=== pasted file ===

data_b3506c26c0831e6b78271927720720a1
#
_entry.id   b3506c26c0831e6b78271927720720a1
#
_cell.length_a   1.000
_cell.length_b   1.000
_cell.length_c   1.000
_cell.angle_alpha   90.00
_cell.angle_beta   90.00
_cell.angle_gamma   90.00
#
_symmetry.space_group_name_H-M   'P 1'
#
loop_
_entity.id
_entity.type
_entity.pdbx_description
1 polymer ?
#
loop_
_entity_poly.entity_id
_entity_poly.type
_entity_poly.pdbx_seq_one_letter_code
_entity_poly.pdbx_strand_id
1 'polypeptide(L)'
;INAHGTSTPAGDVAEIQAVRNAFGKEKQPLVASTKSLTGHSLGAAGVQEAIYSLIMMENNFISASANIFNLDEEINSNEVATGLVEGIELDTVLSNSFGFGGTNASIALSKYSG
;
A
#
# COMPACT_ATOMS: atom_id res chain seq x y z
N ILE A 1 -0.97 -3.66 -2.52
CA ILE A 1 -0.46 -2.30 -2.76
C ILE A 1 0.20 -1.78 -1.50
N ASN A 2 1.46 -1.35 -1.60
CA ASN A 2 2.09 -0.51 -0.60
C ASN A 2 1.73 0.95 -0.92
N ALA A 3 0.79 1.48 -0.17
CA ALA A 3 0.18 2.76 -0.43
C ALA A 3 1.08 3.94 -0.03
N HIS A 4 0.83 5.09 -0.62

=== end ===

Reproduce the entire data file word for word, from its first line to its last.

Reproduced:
data_b3506c26c0831e6b78271927720720a1
#
_entry.id   b3506c26c0831e6b78271927720720a1
#
_cell.length_a   1.000
_cell.length_b   1.000
_cell.length_c   1.000
_cell.angle_alpha   90.00
_cell.angle_beta   90.00
_cell.angle_gamma   90.00
#
_symmetry.space_group_name_H-M   'P 1'
#
loop_
_entity.id
_entity.type
_entity.pdbx_description
1 polymer ?
#
loop_
_entity_poly.entity_id
_entity_poly.type
_entity_poly.pdbx_seq_one_letter_code
_entity_poly.pdbx_strand_id
1 'polypeptide(L)'
;INAHGTSTPAGDVAEIQAVRNAFGKEKQPLVASTKSLTGHSLGAAGVQEAIYSLIMMENNFISASANIFNLDEEINSNEVATGLVEGIELDTVLSNSFGFGGTNASIALSKYSG
;
A
#
# COMPACT_ATOMS: atom_id res chain seq x y z
N ILE A 1 -0.97 -3.66 -2.52
CA ILE A 1 -0.46 -2.30 -2.76
C ILE A 1 0.20 -1.78 -1.50
N ASN A 2 1.46 -1.35 -1.60
CA ASN A 2 2.09 -0.51 -0.60
C ASN A 2 1.73 0.95 -0.92
N ALA A 3 0.79 1.48 -0.17
CA ALA A 3 0.18 2.76 -0.43
C ALA A 3 1.08 3.94 -0.03
N HIS A 4 0.83 5.09 -0.62